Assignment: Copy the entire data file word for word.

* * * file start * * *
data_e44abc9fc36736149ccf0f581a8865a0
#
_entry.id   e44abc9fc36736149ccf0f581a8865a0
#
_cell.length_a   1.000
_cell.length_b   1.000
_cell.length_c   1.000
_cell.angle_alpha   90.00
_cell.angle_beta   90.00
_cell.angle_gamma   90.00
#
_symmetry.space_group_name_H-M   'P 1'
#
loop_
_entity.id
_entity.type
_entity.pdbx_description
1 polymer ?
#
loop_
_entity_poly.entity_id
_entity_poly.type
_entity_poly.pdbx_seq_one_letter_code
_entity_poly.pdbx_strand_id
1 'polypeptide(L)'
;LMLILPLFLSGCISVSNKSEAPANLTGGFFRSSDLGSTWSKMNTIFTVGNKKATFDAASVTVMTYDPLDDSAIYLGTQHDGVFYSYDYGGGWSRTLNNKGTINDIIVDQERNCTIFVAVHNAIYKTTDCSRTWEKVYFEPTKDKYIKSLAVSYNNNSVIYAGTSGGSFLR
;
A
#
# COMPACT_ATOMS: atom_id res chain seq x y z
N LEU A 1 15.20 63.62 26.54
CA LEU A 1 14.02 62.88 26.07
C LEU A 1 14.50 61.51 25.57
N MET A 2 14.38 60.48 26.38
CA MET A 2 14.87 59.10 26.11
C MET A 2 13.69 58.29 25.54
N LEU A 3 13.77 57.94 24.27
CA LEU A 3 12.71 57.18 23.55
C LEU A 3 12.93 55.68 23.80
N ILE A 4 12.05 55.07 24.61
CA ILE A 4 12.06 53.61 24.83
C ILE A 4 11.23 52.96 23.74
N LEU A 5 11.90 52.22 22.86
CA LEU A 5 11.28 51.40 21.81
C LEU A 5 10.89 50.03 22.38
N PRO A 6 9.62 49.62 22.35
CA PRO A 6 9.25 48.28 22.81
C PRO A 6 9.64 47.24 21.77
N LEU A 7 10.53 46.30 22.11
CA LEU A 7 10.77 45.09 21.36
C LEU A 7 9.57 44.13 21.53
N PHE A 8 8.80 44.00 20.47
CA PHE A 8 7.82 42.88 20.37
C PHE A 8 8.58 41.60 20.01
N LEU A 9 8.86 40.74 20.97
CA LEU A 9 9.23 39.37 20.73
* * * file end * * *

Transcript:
data_e44abc9fc36736149ccf0f581a8865a0
#
_entry.id   e44abc9fc36736149ccf0f581a8865a0
#
_cell.length_a   1.000
_cell.length_b   1.000
_cell.length_c   1.000
_cell.angle_alpha   90.00
_cell.angle_beta   90.00
_cell.angle_gamma   90.00
#
_symmetry.space_group_name_H-M   'P 1'
#
loop_
_entity.id
_entity.type
_entity.pdbx_description
1 polymer ?
#
loop_
_entity_poly.entity_id
_entity_poly.type
_entity_poly.pdbx_seq_one_letter_code
_entity_poly.pdbx_strand_id
1 'polypeptide(L)'
;LMLILPLFLSGCISVSNKSEAPANLTGGFFRSSDLGSTWSKMNTIFTVGNKKATFDAASVTVMTYDPLDDSAIYLGTQHDGVFYSYDYGGGWSRTLNNKGTINDIIVDQERNCTIFVAVHNAIYKTTDCSRTWEKVYFEPTKDKYIKSLAVSYNNNSVIYAGTSGGSFLR
;
A
#
# COMPACT_ATOMS: atom_id res chain seq x y z
N LEU A 1 15.20 63.62 26.54
CA LEU A 1 14.02 62.88 26.07
C LEU A 1 14.50 61.51 25.57
N MET A 2 14.38 60.48 26.38
CA MET A 2 14.87 59.10 26.11
C MET A 2 13.69 58.29 25.54
N LEU A 3 13.77 57.94 24.27
CA LEU A 3 12.71 57.18 23.55
C LEU A 3 12.93 55.68 23.80
N ILE A 4 12.05 55.07 24.61
CA ILE A 4 12.06 53.61 24.83
C ILE A 4 11.23 52.96 23.74
N LEU A 5 11.90 52.22 22.86
CA LEU A 5 11.28 51.40 21.81
C LEU A 5 10.89 50.03 22.38
N PRO A 6 9.62 49.62 22.35
CA PRO A 6 9.25 48.28 22.81
C PRO A 6 9.64 47.24 21.77
N LEU A 7 10.53 46.30 22.11
CA LEU A 7 10.77 45.09 21.36
C LEU A 7 9.57 44.13 21.53
N PHE A 8 8.80 44.00 20.47
CA PHE A 8 7.82 42.88 20.37
C PHE A 8 8.58 41.60 20.01
N LEU A 9 8.86 40.74 20.97
CA LEU A 9 9.23 39.37 20.73